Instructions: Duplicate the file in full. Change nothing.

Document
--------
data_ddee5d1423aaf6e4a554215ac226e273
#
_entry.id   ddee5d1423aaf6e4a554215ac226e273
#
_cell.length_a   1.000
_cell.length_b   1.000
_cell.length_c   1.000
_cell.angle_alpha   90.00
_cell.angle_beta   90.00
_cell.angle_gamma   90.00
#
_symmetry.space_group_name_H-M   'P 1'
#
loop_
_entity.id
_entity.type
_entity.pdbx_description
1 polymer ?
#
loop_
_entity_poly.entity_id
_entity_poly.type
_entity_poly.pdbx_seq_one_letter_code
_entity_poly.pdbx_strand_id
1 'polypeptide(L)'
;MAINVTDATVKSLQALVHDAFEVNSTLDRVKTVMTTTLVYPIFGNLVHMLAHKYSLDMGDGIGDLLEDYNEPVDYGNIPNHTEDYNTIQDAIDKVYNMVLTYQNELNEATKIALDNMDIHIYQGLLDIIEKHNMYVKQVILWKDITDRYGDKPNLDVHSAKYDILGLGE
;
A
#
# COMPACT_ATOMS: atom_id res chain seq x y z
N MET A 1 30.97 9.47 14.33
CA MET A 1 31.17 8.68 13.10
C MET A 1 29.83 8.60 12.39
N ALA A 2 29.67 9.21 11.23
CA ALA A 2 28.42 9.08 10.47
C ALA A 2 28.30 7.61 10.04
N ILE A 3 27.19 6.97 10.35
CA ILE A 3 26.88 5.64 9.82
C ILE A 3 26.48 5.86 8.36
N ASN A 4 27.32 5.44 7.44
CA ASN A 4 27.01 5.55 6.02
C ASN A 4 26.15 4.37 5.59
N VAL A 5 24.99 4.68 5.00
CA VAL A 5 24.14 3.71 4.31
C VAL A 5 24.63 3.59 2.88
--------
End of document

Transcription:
data_ddee5d1423aaf6e4a554215ac226e273
#
_entry.id   ddee5d1423aaf6e4a554215ac226e273
#
_cell.length_a   1.000
_cell.length_b   1.000
_cell.length_c   1.000
_cell.angle_alpha   90.00
_cell.angle_beta   90.00
_cell.angle_gamma   90.00
#
_symmetry.space_group_name_H-M   'P 1'
#
loop_
_entity.id
_entity.type
_entity.pdbx_description
1 polymer ?
#
loop_
_entity_poly.entity_id
_entity_poly.type
_entity_poly.pdbx_seq_one_letter_code
_entity_poly.pdbx_strand_id
1 'polypeptide(L)'
;MAINVTDATVKSLQALVHDAFEVNSTLDRVKTVMTTTLVYPIFGNLVHMLAHKYSLDMGDGIGDLLEDYNEPVDYGNIPNHTEDYNTIQDAIDKVYNMVLTYQNELNEATKIALDNMDIHIYQGLLDIIEKHNMYVKQVILWKDITDRYGDKPNLDVHSAKYDILGLGE
;
A
#
# COMPACT_ATOMS: atom_id res chain seq x y z
N MET A 1 30.97 9.47 14.33
CA MET A 1 31.17 8.68 13.10
C MET A 1 29.83 8.60 12.39
N ALA A 2 29.67 9.21 11.23
CA ALA A 2 28.42 9.08 10.47
C ALA A 2 28.30 7.61 10.04
N ILE A 3 27.19 6.97 10.35
CA ILE A 3 26.88 5.64 9.82
C ILE A 3 26.48 5.86 8.36
N ASN A 4 27.32 5.44 7.44
CA ASN A 4 27.01 5.55 6.02
C ASN A 4 26.15 4.37 5.59
N VAL A 5 24.99 4.68 5.00
CA VAL A 5 24.14 3.71 4.31
C VAL A 5 24.63 3.59 2.88